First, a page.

A few minutes passed then Carl emerged through the front door and Miguel retreated from the bar to a back table. Carl’s appearance was as described, plus he had a sizeable beer belly and waddled like a duck as he moved.
Fortunately for Miguel, Carl came alone tonight. Unfortunately for Miguel, it turned out that Carl actually had come to see the band, and so Miguel had to spend several more hours watching Carl watch the band while he downed tequila shots. Miguel remained in the back of the bar, texting updates to Theo and nursing his beer, with a line of sight to Carl. His target never detected him.
Around midnight, the band finally finished their last set. Carl had one more shot of tequila, made a feeble attempt to flirt with the waitress, and after a rejection, paid his tab at the bar. Miguel shadowed him as Carl waved goodbye to the waitress and the bartender, then exited the front door. Miguel kept his eyes forward and eased after him.
Carl wobbled along the sidewalk in a zigzag pattern. He had drunk a few too many. Miguel kept a reasonable distance, and Theo entered his peripheral vision on the other side of the street. He motioned to Theo to stay back. “I got this,” he mouthed to his companion.
A long line of cars flanked Larimer Street and Miguel realized that if Carl got into one these parked cars, that would void the evening’s effort. He did walk towards one, but drunkenly bounced off the passenger side and kept on walking. Miguel approached the vehicle and smacked the hood to silence the alarm that Carl had activated. They had walked far enough away from the bar that likely no one saw anything.
A welcome turn came when Carl stumbled into an alley. Miguel leaned around the corner as Carl slumped against the side of a building, his eyes rolled back into his head. Miguel surveyed the alley. They were alone. He considered waiting for him to pass out, but then Carl stirred. “You,” he said.
Carl steadied himself against the wall. “I know why you’re here,” he said.
“Yeah. I remember you and your gringo friend that night. It’s all that shit about Karma and all that. All I can say about that night was that it was fucked up, man. It wasn’t supposed to go down like that.”
Miguel inched towards him. “Wasn’t supposed to go down like what?”
“The white guy. Brian. Wiles told us to draw on him, but then you showed up with that big ol’ shotty. What were we supposed to do? It got, you know, complicated. What you did with that shotgun… pissed me off, but I have to say that was clever. I had bits of glass in my face for two days.”
This presented a confusing wrinkle because it contradicted what Wiles had told Miguel during their post-bridge confrontation. Wiles had said that Brian went to Commerce City to do a deal. “Wiles told you draw your guns on him? Why would he do that?”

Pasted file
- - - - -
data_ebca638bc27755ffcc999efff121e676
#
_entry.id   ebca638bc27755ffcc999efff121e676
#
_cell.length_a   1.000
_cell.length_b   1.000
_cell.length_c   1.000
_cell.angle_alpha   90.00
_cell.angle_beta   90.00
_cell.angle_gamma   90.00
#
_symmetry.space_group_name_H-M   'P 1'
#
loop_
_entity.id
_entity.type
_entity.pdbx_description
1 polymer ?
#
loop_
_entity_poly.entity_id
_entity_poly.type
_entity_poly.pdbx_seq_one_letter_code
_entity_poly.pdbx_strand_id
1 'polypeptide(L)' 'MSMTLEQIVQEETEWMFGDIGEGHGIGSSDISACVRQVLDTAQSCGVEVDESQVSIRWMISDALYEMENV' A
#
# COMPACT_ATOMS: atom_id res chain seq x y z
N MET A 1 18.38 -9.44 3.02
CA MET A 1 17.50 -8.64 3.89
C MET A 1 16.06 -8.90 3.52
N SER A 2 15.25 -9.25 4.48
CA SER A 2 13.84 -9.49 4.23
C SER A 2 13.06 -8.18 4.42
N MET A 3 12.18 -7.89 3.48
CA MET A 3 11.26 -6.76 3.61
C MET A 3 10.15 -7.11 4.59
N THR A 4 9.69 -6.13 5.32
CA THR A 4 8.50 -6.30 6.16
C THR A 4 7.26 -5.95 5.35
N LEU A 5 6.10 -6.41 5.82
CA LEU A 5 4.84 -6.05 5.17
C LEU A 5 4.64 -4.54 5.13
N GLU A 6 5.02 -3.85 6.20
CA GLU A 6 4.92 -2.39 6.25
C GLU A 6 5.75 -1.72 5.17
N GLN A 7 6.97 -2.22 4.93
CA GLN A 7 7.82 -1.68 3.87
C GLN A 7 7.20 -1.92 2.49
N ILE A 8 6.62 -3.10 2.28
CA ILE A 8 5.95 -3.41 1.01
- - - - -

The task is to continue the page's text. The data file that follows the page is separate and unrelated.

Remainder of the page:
Carl shrugged and Miguel looked deep into Carl’s eyes, but only emptiness looked back at him. Miguel decided he wasn’t going to get any answers from this drunkard, and that every moment Miguel spent alone in the alley with him increased the risk of drawing attention. Miguel reached into his back pocket and produced the switchblade. He held it behind his back. The knife clicked as it opened, but Carl didn’t seem to notice.
Miguel closed the distance between them and Carl did nothing. Carl’s eyes were barely even open. Miguel lowered the blade to his thigh and leaned in close. He grabbed a chunk of the bleached hair and pulled Carl to the ground. Carl grabbed at Miguel’s hands, but Miguel easily overpowered him. Miguel twisted Carl by the head to expose his neck.
“Hey, what are you… what are you doing to me?”
“It’s not personal, Lito. I just can’t let you live.”
Miguel felt pressure against his crotch. He looked down and Carl was holding a small pistol pointed directly at Miguel’s manhood. Carl’s finger wrapped around the trigger.
“Why don’t you drop that knife, Miguel? I don’t know what you think you’re doing out here, but you’re not going to cut me tonight.”
Miguel did as Carl commanded. He had to think fast. He looked around the alley, but could see nowhere to run or hide. He considered trying to swipe the pistol out of Carl’s hand, but with the man’s finger on the trigger, he may not be quick enough to disarm the guy.
From above came a whistling sound. Miguel turned his gaze upwards just in time to glimpse a potted plant fall through the sky, which crashed onto Carl’s head. Carl appeared dazed, and so Miguel snatched the knife from the ground. He dragged the blade across Carl’s neck, silencing him forever.
He squinted towards the origin of the plant. Theo waved to him on a fire escape three stories above and Miguel waved back. Miguel swiped each side of the dirtied blade across Carl’s pants and then regarded the lifeless form, waiting for the relief to come. It did not.